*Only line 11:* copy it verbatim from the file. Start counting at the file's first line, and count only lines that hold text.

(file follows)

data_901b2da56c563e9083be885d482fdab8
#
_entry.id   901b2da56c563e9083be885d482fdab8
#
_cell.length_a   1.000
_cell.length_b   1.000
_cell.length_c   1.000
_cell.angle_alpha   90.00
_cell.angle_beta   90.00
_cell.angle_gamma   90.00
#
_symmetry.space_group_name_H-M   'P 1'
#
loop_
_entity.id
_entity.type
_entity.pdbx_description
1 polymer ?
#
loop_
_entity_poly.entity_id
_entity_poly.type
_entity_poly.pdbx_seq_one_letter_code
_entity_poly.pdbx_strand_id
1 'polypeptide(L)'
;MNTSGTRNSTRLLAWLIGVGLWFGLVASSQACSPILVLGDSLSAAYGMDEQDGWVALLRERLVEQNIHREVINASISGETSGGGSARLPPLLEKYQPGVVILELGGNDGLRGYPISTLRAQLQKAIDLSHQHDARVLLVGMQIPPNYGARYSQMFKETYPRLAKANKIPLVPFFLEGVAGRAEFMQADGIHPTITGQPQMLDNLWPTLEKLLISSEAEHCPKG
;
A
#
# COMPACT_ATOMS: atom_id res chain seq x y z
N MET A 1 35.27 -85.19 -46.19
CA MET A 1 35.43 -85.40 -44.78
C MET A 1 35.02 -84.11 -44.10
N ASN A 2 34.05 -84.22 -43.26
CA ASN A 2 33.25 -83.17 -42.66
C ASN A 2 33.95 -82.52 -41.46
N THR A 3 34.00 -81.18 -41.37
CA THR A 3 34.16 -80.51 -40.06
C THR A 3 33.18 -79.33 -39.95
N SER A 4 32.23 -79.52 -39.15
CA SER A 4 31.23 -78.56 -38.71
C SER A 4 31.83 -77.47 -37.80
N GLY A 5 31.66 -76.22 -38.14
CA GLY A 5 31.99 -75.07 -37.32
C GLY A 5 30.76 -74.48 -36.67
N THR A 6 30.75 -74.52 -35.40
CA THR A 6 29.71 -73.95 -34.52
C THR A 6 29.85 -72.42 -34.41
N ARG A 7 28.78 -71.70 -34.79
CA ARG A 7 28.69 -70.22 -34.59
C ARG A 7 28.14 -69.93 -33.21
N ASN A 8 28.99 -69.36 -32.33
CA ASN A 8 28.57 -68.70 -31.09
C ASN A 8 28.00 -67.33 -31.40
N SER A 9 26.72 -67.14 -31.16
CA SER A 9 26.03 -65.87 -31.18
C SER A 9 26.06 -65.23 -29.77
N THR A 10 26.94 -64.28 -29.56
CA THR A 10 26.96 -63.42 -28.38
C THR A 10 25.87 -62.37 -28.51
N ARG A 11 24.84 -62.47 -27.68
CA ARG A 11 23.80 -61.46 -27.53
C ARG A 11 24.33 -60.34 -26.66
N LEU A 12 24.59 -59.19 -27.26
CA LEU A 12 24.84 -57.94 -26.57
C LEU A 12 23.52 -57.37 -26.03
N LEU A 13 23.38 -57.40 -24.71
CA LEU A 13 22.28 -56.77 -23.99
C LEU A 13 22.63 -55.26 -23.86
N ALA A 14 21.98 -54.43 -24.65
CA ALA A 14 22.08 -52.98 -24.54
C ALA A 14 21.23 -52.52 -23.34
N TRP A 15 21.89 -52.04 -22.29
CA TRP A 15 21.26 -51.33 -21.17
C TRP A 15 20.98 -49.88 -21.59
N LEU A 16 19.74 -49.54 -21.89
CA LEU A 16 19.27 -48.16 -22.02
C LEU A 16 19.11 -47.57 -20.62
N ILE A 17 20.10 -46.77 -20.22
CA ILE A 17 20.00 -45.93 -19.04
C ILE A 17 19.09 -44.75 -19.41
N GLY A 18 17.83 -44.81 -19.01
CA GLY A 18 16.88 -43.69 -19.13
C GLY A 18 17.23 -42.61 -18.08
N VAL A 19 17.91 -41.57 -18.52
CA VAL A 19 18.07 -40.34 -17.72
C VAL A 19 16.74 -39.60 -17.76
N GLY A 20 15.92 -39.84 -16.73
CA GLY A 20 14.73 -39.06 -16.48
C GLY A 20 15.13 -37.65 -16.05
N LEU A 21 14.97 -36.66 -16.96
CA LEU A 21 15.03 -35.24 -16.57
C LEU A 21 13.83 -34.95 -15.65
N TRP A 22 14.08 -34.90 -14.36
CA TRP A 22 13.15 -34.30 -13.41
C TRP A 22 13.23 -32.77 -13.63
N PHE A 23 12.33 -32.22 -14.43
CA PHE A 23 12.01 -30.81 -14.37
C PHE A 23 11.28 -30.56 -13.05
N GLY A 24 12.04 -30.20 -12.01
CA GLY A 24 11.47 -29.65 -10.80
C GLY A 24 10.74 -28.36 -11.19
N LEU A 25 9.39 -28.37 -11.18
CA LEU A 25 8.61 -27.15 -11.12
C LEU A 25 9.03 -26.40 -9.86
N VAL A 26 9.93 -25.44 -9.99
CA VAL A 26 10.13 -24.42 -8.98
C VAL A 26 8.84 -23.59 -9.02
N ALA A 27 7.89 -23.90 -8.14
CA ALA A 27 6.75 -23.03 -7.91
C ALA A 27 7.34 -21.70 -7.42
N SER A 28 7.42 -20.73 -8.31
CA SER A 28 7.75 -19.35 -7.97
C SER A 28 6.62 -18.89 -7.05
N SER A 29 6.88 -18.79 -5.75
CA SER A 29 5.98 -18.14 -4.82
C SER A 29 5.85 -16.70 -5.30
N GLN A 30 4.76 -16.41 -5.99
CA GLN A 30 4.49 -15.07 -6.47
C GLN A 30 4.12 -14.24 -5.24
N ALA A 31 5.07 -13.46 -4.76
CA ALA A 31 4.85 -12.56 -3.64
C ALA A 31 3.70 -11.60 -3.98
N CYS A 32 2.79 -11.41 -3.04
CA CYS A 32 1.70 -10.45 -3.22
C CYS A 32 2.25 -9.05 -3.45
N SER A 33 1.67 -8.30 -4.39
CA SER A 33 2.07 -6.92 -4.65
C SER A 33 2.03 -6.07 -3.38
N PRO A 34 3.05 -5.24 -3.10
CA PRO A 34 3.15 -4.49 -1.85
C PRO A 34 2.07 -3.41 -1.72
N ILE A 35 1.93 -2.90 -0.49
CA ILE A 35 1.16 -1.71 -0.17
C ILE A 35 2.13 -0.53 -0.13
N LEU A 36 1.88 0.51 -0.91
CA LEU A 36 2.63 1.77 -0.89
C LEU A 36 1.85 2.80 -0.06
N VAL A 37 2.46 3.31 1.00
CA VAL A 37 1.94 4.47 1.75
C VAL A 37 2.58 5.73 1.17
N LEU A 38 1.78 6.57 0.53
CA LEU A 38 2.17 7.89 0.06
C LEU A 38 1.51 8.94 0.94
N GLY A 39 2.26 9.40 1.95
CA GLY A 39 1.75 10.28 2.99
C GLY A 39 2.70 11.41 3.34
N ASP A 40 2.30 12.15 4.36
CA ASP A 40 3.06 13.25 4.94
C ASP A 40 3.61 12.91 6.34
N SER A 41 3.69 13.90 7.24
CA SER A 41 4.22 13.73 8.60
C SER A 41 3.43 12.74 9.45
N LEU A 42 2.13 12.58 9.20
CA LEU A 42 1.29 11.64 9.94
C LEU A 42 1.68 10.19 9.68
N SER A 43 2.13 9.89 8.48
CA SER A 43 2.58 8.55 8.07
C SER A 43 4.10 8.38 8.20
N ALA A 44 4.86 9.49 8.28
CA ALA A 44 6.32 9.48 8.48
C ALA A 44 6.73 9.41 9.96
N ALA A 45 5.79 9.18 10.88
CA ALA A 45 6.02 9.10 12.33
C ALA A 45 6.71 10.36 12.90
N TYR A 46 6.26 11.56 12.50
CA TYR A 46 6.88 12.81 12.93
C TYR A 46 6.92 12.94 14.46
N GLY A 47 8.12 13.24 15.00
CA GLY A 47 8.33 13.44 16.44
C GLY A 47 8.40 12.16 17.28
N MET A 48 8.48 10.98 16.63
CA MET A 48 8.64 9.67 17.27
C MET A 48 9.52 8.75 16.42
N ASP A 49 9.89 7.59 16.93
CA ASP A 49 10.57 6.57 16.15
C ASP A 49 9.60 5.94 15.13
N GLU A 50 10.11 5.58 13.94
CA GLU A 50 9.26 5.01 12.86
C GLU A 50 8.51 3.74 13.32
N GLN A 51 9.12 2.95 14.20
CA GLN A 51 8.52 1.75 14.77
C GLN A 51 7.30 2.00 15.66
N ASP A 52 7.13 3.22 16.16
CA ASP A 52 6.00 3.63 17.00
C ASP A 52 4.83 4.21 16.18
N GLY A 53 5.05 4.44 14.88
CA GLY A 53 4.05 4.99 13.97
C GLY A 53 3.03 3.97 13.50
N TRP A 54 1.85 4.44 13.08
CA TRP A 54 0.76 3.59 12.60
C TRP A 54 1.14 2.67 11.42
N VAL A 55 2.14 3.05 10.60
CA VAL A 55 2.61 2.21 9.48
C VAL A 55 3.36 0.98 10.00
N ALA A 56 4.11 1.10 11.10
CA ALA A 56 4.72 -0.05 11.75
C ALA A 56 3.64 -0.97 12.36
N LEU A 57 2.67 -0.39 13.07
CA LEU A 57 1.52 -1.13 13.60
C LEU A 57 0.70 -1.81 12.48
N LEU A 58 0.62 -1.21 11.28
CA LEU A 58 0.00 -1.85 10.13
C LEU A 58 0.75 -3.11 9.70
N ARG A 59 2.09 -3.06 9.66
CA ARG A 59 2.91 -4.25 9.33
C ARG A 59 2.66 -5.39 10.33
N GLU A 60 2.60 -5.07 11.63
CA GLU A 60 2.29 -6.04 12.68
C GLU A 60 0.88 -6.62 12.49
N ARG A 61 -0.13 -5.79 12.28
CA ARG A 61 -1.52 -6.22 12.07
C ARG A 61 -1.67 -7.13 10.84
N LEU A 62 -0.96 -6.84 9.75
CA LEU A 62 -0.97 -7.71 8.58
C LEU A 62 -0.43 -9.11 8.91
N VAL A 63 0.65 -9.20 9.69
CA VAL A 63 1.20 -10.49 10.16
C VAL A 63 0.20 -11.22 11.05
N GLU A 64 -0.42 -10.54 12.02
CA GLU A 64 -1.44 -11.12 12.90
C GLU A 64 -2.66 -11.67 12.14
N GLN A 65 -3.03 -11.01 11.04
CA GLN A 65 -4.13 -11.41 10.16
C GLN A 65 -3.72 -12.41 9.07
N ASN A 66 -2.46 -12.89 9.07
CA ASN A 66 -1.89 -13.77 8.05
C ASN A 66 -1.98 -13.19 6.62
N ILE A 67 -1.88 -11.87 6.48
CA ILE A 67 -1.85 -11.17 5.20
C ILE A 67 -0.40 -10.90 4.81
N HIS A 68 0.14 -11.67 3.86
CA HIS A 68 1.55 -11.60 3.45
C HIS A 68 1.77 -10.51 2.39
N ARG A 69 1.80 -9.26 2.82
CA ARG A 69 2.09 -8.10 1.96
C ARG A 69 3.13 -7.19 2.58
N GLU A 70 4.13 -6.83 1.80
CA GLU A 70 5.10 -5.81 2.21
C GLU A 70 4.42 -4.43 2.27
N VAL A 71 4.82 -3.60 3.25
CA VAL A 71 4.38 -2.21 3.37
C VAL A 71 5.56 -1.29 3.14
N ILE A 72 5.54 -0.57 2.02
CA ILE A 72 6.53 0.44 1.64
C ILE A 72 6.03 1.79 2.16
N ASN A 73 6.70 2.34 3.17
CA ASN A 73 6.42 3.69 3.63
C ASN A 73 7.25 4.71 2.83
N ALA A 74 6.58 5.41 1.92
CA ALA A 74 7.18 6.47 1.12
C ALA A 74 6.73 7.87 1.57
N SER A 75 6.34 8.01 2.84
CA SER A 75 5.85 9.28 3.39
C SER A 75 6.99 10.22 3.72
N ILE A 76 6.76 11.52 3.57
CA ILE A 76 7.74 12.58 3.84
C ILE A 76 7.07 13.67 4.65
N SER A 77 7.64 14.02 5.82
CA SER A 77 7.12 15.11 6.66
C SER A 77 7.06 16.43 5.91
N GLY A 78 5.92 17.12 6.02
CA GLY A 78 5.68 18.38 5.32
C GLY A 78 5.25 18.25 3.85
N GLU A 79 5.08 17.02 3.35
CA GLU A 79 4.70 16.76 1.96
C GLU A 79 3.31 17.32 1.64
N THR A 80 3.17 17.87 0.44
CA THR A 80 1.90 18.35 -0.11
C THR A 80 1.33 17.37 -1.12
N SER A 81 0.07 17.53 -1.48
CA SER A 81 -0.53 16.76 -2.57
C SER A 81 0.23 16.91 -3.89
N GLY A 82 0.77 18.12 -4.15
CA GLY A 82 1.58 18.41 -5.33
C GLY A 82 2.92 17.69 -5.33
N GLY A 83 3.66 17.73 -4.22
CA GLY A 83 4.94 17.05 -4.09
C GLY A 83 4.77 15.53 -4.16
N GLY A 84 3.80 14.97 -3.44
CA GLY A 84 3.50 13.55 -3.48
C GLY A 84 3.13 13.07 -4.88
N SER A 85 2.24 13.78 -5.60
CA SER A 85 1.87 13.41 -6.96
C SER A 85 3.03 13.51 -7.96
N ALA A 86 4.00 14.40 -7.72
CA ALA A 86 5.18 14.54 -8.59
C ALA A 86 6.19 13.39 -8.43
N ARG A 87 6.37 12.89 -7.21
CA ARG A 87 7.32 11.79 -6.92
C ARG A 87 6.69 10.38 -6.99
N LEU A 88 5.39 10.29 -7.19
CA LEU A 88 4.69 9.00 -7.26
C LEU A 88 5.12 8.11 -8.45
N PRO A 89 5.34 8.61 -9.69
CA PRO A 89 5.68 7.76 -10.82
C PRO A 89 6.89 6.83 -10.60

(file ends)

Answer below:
#